If your house were on fire, what would you grab first?
To play this game fairly, let’s assume the people and pets are already out of the house.
Most people say their photos. Fair enough. These precious and priceless records of their life can’t be replaced. I imagine with the advent of digital photography, these people would change their answer to grabbing their laptop because that’s where the original photos live. But basically, it’s the photos people are after.
After my weekend at my mom’s house, I can assure you that I’d be fine with my photos melting into oblivion.
Cold, heartless bitch.
Ya ya. Since I bought my first camera, I’ve been obsessed with photos. I remember the joy at buying film (the canisters were so cute!) and taking photos here, there and everywhere of this, that and the other. I especially enjoyed the teeth tingling splendor of picking up my envelope of photos from the printer. Then there was slight disappointment since, of my 24 photos, about 3 would be great. But whatevs. I shoved almost all of them in albums for posterity’s sake. Big beautiful albums. Hours were poured over organizing the order of photos the way some people agonize and lament over the order of songs when making a mixed tape for their latest crush.
Back then I had a powerful disdain for those who developed their film and left the envelope of photos in a drawer. Sacrilege.
For years these beautiful albums that reflected some of my A-Type personality traits sat on the bookshelf of my room at my mom’s house. Now that I’ve become rather minimal with my lifestyle, I decided that this weekend was the weekend I would cull the photos.
tr.v., culled, cull·ing, culls.
- To pick out from others; select.
- To gather; collect.
- To remove rejected members or parts from (a herd, for example).
A herd is right. Do I really need all these pictures of my cats? Two photos, sure. Two albums, no.
Or how about the photos of me at the Huntington Gardens in Pasadena. What do I remember? Not the day itself, but the day I got this photo developed and was horrified at the size of my thighs. Why did I wear those khakis? Is my ass really that big?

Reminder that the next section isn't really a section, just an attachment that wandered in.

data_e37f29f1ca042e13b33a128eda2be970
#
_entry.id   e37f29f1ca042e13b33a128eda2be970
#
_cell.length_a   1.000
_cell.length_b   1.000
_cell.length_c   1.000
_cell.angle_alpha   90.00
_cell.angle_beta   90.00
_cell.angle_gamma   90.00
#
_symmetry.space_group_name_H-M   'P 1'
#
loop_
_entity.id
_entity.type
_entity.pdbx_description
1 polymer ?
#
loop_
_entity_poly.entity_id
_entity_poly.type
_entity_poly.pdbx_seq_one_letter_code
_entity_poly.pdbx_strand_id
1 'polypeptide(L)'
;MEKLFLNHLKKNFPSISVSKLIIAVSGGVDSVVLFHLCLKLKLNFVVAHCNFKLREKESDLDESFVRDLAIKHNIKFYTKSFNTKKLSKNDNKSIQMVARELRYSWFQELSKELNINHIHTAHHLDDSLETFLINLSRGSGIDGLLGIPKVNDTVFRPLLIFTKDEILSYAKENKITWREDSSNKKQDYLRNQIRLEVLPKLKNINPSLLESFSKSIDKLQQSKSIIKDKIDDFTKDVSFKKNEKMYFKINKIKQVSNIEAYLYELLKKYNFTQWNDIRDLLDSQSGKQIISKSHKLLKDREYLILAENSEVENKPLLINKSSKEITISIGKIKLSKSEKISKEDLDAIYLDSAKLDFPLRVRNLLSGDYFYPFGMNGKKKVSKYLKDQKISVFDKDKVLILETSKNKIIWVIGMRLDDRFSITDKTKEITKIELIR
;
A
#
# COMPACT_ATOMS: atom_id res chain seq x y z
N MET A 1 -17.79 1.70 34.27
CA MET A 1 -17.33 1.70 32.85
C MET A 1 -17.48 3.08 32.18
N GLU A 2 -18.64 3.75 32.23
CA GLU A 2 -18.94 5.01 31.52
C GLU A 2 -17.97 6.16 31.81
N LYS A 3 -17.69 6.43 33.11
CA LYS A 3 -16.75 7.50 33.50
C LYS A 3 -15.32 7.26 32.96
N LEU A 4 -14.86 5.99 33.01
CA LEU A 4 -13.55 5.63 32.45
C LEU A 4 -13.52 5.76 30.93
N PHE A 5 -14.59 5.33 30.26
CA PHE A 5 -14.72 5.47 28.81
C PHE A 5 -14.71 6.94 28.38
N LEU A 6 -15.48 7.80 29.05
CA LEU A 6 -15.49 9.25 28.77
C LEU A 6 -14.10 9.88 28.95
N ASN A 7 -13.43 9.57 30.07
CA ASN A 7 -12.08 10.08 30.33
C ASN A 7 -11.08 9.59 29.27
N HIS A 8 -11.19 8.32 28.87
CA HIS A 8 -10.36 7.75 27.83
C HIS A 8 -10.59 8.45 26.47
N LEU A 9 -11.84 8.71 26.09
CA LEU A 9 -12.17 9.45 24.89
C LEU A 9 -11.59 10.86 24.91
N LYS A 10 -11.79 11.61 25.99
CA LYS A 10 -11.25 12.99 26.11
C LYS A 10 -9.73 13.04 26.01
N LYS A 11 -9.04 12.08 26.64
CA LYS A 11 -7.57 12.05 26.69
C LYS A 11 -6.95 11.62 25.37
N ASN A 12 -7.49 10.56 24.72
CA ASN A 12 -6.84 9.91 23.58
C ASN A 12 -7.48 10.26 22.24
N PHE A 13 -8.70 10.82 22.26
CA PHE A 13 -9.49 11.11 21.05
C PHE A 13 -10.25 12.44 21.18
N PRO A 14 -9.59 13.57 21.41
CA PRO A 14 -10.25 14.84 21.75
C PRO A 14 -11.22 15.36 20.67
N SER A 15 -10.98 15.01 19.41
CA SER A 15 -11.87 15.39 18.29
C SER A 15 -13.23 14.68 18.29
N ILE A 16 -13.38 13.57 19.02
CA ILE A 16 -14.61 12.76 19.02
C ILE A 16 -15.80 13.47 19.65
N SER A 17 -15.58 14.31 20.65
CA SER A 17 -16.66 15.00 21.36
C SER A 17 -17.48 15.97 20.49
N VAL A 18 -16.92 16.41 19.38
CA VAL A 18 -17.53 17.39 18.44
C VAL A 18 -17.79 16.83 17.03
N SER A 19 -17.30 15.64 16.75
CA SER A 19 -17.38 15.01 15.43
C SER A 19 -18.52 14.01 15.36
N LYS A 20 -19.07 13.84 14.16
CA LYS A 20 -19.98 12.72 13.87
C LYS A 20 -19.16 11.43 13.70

Or the photo of me and an ex-boyfriend on our tour of Alcatraz in San Francisco. What do I remember when I see this photo? Not the romance. Not the budding love. Not even the prison. I remember him rushing to the boat, late, from yet another work-related task. And me, stressed and afraid, not knowing what to do if he didn’t show up. Fear welling that he’d never show. Stranded. I was a young traveler back then. And I remember that this moment was a preamble to our future fights about he, me and work.
Or how about that birthday party of my friend who was in the middle of a rough year. The photos is of her smiling right before she blows out her candles, no doubt wishing for a better year ahead. When I see this photo, I know that it does, in fact, get better, but not before it gets a whole lot worse.
All these photos were tossed. I don’t need to dredge up these memories anymore. They are heavy memories and I’m aiming for light. Yes, they were from an important time in the past. There were stepping stones and lessons. But they are done now. They were hard enough the first time. No need to relive these memories again. Lessons learned.
While pouring through these photos, I noticed some slivers of pain come up. I know enough now to know that when something disturbs our peace, school is in session. So as I sorted, I worked my process and practiced compassionate self-forgiveness.
I forgive myself for judging myself as heartless kitty mommy for tossing photos of cats I’ve loved so much. The truth is these photos are not the actual cats. I’m not tossing actual cats.
I forgive myself for buying into the belief that my body was anything less than a super hero at holding my soul in this journey on earth. The truth is my body is really good at carting me around the globe. And now I know that being overweight is a spiritual issue, I realize I had much spiritual growth based on how I judged those thighs.